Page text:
It’s hard out here for a grift.
Ron Watkins, the former 8kun administrator and alleged QAnon mastermind, is running for Congress in Arizona. He’s hit the campaign fundraising trail with a grab bag of conspiracy theories and a small legion of internet followers.
But Watkin’s internet fame hasn’t translated into big fundraising hauls.
“His first campaign finance filing came in, and it seems to support the idea that not too many people want Mr. QAnon himself in Congress,” Fever Dreams co-host Kelly Weill told fellow host Asawin Suebsaeng on this week’s episode of the Daily Beast podcast.
Watkins’ first campaign finance filing shows approximately $33,000 raised… with some of it coming in the form of a loan from his dad, 8kun operator Jim Watkins. That puts him well behind his GOP primary opponents, who’ve raised 10 to 20 times more than Watkins.
It also puts the campaign behind its more ambitious fundraising goals.
In November, Watkins’ campaign told The Daily Beast it had been pulling in more than $1,000 a day, and that it had other, unknown sums waiting in unopened envelopes. (In November, the campaign said those funds came from a “light” trial run, and that it would soon enter a new phase in fundraising.) Of the donors named in the campaign’s itemized receipts, only one even lives in Arizona. And only one donated less than $250. So much for a grassroots Arizona political movement.
At the end of the day, Watkins’ inability to catch fire with his campaign isn’t the result of Watkins being too extreme, per se. It’s that, unlike much of the Trump-dominated, mainstream GOP, he doesn’t have the bare shred of discipline necessary to lightly dress up that extremism.
“It’s extreme “soft bigotry of low expectations” mood going on right now [in the Republican Party], because it’s like, ‘OK, you can say QAnon shit publicly, but then later say, ‘Oh, the fake news media is misinterpreting things, and twisting my words,’ when in fact they’re very much not,” Suebsaeng said. “You can do that. But to full-on be, ‘Oh, he might be the guy behind QAnon…That is a bridge too far. The other thing, [though], OK, fine.”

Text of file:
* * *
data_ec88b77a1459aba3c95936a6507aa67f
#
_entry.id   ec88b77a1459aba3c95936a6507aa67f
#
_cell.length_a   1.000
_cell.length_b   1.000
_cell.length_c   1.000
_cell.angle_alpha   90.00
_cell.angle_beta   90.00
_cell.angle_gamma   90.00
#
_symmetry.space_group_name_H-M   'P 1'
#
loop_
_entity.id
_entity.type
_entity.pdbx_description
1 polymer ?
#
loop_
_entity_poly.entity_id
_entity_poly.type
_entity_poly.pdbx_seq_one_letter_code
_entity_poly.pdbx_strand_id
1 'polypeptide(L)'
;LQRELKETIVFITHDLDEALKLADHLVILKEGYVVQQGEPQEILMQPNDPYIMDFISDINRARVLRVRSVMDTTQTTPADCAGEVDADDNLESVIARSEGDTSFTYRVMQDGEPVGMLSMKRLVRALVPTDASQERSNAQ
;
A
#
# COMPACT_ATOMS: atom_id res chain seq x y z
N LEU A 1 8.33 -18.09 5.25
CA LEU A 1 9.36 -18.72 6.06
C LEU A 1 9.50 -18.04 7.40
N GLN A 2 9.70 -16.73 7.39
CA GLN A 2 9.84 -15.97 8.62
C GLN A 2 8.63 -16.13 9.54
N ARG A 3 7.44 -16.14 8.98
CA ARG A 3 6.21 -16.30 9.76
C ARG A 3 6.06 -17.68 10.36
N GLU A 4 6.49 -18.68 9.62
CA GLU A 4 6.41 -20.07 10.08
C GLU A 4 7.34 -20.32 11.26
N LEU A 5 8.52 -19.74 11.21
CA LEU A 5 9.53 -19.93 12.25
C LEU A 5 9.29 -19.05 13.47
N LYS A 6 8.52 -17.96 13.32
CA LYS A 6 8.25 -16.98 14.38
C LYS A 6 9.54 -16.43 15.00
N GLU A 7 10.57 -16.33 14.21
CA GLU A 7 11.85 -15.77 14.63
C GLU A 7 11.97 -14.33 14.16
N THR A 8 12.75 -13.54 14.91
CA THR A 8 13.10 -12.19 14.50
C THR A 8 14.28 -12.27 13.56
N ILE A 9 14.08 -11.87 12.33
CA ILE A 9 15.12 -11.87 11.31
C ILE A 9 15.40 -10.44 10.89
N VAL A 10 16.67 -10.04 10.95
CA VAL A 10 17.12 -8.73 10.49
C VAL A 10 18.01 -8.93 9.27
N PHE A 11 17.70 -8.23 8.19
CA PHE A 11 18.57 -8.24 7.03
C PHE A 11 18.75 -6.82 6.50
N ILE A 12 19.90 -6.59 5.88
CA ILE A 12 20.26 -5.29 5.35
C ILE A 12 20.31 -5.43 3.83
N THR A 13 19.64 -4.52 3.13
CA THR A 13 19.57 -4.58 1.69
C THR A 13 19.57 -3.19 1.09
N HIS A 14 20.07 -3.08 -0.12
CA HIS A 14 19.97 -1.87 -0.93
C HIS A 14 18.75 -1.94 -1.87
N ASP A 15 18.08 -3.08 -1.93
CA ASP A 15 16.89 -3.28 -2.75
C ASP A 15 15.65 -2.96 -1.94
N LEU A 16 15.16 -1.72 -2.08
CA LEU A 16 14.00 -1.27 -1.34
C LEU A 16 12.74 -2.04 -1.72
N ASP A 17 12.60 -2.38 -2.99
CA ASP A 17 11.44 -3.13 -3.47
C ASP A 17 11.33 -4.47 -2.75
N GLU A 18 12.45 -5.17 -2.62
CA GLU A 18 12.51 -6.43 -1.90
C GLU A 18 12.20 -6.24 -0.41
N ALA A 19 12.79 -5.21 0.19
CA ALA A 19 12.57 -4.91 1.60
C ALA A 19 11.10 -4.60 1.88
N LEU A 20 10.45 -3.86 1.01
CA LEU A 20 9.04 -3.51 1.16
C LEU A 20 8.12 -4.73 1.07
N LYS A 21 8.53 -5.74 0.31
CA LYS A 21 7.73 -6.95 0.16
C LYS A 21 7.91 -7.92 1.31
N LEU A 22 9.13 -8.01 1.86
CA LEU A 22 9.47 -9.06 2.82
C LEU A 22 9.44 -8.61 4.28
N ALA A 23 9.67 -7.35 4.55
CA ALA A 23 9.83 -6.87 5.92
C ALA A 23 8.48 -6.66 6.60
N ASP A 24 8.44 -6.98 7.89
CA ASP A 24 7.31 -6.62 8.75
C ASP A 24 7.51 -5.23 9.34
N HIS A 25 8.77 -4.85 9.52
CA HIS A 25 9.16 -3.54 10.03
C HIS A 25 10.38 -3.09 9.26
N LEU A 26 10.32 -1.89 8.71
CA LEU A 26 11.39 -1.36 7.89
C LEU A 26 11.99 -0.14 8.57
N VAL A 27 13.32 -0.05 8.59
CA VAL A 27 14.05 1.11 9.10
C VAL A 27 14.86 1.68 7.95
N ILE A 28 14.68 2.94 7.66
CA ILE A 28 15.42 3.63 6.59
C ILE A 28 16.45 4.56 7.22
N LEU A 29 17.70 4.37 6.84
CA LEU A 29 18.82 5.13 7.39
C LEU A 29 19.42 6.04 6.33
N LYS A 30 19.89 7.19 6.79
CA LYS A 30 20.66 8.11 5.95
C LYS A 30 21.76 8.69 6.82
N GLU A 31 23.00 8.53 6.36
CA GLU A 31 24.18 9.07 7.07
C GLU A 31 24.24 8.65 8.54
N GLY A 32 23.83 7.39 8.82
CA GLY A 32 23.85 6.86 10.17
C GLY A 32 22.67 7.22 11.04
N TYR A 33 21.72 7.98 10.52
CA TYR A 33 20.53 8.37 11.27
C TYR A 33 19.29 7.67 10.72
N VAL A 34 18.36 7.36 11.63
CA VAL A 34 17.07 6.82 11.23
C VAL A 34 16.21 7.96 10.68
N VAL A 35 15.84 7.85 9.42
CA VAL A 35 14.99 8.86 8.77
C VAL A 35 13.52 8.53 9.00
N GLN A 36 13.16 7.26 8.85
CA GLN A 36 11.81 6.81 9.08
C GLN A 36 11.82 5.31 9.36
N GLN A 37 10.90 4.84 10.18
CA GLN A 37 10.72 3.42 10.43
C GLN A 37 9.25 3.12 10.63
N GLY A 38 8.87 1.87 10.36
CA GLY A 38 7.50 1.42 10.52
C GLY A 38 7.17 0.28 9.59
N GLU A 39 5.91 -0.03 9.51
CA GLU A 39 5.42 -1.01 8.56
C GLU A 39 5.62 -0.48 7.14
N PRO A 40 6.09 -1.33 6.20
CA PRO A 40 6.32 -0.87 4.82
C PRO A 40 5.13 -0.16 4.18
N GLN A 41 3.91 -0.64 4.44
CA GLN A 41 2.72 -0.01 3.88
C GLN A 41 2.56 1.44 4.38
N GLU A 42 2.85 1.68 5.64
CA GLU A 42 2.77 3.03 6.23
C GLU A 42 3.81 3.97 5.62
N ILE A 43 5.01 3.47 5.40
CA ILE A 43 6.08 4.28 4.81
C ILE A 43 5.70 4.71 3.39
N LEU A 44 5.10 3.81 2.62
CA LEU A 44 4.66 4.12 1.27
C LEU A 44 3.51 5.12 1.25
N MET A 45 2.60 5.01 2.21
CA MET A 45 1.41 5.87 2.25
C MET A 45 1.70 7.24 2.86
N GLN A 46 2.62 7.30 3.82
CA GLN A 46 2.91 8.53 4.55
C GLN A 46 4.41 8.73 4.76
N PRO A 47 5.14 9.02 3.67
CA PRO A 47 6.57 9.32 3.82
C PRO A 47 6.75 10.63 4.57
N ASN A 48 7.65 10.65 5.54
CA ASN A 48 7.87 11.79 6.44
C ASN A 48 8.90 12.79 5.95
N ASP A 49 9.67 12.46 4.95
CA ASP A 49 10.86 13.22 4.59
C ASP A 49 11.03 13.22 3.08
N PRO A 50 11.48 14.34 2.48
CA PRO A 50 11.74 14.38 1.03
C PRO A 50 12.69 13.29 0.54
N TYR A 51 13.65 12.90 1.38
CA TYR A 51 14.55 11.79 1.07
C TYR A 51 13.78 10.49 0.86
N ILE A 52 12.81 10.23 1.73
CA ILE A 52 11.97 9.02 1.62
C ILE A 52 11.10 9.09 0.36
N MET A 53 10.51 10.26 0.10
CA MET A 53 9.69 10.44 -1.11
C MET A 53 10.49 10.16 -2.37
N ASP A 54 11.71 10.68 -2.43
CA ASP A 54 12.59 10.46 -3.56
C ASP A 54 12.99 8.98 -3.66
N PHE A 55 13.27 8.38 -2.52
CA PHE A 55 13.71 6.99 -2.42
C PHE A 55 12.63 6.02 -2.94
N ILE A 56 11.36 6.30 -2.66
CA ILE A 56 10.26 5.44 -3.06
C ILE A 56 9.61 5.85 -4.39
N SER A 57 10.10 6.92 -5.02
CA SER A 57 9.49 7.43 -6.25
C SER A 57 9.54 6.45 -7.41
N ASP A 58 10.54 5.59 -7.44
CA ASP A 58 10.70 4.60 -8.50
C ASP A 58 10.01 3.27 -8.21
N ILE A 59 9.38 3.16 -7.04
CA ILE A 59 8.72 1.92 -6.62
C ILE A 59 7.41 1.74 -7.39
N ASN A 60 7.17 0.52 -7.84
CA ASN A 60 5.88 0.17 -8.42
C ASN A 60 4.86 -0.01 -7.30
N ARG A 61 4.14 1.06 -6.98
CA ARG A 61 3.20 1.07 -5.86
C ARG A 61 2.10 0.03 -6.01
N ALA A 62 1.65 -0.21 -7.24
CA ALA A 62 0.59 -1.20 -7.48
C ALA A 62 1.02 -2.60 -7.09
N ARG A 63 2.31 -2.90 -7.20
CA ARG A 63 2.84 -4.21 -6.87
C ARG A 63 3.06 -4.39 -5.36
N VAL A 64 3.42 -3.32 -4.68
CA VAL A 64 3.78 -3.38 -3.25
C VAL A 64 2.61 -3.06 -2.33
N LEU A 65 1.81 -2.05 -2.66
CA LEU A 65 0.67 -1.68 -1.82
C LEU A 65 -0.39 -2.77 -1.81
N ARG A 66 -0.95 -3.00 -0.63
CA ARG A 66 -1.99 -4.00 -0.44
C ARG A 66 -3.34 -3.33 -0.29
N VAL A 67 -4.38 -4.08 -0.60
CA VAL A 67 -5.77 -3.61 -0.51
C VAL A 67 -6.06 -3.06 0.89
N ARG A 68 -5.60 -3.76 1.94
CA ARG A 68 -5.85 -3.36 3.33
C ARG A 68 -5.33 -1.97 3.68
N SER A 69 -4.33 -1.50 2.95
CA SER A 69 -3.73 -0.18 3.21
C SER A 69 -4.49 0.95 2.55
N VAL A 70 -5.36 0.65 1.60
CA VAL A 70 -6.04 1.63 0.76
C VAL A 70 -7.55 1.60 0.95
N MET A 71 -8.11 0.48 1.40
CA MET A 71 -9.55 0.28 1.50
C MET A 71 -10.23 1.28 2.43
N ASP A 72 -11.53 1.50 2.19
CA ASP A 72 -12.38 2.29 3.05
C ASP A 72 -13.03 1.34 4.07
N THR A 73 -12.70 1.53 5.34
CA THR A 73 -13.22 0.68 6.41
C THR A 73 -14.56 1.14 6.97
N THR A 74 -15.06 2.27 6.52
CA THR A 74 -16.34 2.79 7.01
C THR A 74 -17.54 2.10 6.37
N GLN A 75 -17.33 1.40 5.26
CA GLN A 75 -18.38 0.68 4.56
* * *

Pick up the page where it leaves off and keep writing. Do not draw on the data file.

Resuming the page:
Elsewhere on the Fever Dreams episode, Suebsaeng and Weill welcome this week’s special guest, Wall Street Journal reporter Byron Tau, who takes listeners on a ride through the Wild West of modern-day data collection, private and state hacking wars, and how ordinary citizens’ personal devices can suddenly turn them into unwitting spies for, say, the U.S. military.
It’s a glimpse into the mind-blowing realities of online privacy (or, lack thereof) that is equal parts terrifying and fascinating.
“I got obsessed with this a couple of years ago when I stumbled onto the fact that the Department of Homeland Security in the United States was buying all of the data from apps—basically, weather apps, games—all of the location data from these apps is available for sale, shows a lot of detail on the movements of huge numbers of people, hundreds of millions, if not billions, of people,” Tau explained. “It was all being purchased for this tracking program. And that got me very interested in all the other ways in which our consumer technology generates data in ways that we don’t understand, and can’t always know, and all the ways in which governments are taking advantage of that data.”
Tau continued, “That includes everything from our transaction data, that includes social media profiles, and that also includes all this metadata that our phones generate, our computers generate, our browsers generate… All that stuff generates data and all that data is being harvested somewhere, somehow, by someone. And trying to understand that world has been a big obsession of mine over the past… two years.”
Additionally, Weill and Suebsaeng try to get to the bottom of two enduring mysteries about Real Time host and comedian Bill Maher, who lately has fancied himself a courageous truth-teller to the liberal scolds, the wokest mobs, and the COVID hawks of the Biden era.
“Why does he laugh so much at his own jokes?” Suebsaeng asked. “Why does he laugh and snigger so much at each punchline that he wrote, or was more likely written for him, in his opening monologue?… He’s been doing this for decades… More so than your average famous comedian, he just cannot stop laughing at his own material.”
Also, why did the allegedly funny Maher keep saying that the one time he was beaten up on a schoolyard was somehow worse than children allegedly being “gently masturbated” by Michael Jackson?
“What would compel somebody to say that?” Weill asked, baffled. “I mean, is there a gun to his head right now?!”
“He brings up this [schoolyard] thing a lot, as if he suffered through D-Day,” Suebsaeng said. “You got beaten up on the playground once… Get the fuck over it, man.”
Finally, if you’re looking for the most glaring piece of evidence that Maher hasn’t updated his stand-up material since 1989, listen and subscribe today.
Fever Dreams listeners can do both those things at Apple Podcasts, Spotify, and Stitcher.
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